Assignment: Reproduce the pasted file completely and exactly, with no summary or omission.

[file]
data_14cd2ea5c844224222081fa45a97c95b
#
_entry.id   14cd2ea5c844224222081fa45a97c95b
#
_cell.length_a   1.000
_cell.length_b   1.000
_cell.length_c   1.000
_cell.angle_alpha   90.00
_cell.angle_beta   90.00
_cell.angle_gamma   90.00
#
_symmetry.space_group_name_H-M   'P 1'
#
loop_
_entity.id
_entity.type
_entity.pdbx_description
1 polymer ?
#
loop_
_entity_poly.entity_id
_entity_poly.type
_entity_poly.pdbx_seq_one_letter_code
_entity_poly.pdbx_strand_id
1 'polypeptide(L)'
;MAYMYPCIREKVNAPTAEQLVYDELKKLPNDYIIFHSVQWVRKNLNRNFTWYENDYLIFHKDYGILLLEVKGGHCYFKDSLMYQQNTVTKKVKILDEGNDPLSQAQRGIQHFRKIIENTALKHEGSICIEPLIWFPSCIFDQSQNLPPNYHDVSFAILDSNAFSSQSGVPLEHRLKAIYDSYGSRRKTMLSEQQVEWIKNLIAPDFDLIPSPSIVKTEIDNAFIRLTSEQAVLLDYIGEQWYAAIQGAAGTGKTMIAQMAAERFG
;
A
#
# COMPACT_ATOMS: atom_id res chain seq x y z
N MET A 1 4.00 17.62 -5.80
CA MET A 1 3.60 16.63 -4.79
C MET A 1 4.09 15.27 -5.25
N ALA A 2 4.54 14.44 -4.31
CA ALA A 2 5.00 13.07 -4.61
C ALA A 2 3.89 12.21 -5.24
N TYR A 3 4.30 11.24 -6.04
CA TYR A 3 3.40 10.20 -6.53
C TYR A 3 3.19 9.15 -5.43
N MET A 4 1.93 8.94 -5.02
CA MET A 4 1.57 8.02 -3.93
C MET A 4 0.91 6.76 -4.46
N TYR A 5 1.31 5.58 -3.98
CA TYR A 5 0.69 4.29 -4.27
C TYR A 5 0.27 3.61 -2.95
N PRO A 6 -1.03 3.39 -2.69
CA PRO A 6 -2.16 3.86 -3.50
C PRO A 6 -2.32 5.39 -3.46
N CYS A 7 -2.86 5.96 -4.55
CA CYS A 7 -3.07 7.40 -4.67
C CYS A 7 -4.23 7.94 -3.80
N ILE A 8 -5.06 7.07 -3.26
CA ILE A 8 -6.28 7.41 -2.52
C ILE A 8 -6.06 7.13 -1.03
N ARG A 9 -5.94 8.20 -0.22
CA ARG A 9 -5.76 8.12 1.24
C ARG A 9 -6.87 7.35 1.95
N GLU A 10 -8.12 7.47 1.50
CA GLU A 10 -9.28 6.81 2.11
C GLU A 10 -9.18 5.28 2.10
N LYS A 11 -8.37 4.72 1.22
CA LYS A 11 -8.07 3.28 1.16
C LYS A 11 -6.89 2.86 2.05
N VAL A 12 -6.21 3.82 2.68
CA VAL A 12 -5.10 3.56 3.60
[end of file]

data_14cd2ea5c844224222081fa45a97c95b
#
_entry.id   14cd2ea5c844224222081fa45a97c95b
#
_cell.length_a   1.000
_cell.length_b   1.000
_cell.length_c   1.000
_cell.angle_alpha   90.00
_cell.angle_beta   90.00
_cell.angle_gamma   90.00
#
_symmetry.space_group_name_H-M   'P 1'
#
loop_
_entity.id
_entity.type
_entity.pdbx_description
1 polymer ?
#
loop_
_entity_poly.entity_id
_entity_poly.type
_entity_poly.pdbx_seq_one_letter_code
_entity_poly.pdbx_strand_id
1 'polypeptide(L)'
;MAYMYPCIREKVNAPTAEQLVYDELKKLPNDYIIFHSVQWVRKNLNRNFTWYENDYLIFHKDYGILLLEVKGGHCYFKDSLMYQQNTVTKKVKILDEGNDPLSQAQRGIQHFRKIIENTALKHEGSICIEPLIWFPSCIFDQSQNLPPNYHDVSFAILDSNAFSSQSGVPLEHRLKAIYDSYGSRRKTMLSEQQVEWIKNLIAPDFDLIPSPSIVKTEIDNAFIRLTSEQAVLLDYIGEQWYAAIQGAAGTGKTMIAQMAAERFG
;
A
#
# COMPACT_ATOMS: atom_id res chain seq x y z
N MET A 1 4.00 17.62 -5.80
CA MET A 1 3.60 16.63 -4.79
C MET A 1 4.09 15.27 -5.25
N ALA A 2 4.54 14.44 -4.31
CA ALA A 2 5.00 13.07 -4.61
C ALA A 2 3.89 12.21 -5.24
N TYR A 3 4.30 11.24 -6.04
CA TYR A 3 3.40 10.20 -6.53
C TYR A 3 3.19 9.15 -5.43
N MET A 4 1.93 8.94 -5.02
CA MET A 4 1.57 8.02 -3.93
C MET A 4 0.91 6.76 -4.46
N TYR A 5 1.31 5.58 -3.98
CA TYR A 5 0.69 4.29 -4.27
C TYR A 5 0.27 3.61 -2.95
N PRO A 6 -1.03 3.39 -2.69
CA PRO A 6 -2.16 3.86 -3.50
C PRO A 6 -2.32 5.39 -3.46
N CYS A 7 -2.86 5.96 -4.55
CA CYS A 7 -3.07 7.40 -4.67
C CYS A 7 -4.23 7.94 -3.80
N ILE A 8 -5.06 7.07 -3.26
CA ILE A 8 -6.28 7.41 -2.52
C ILE A 8 -6.06 7.13 -1.03
N ARG A 9 -5.94 8.20 -0.22
CA ARG A 9 -5.76 8.12 1.24
C ARG A 9 -6.87 7.35 1.95
N GLU A 10 -8.12 7.47 1.50
CA GLU A 10 -9.28 6.81 2.11
C GLU A 10 -9.18 5.28 2.10
N LYS A 11 -8.37 4.72 1.22
CA LYS A 11 -8.07 3.28 1.16
C LYS A 11 -6.89 2.86 2.05
N VAL A 12 -6.21 3.82 2.68
CA VAL A 12 -5.10 3.56 3.60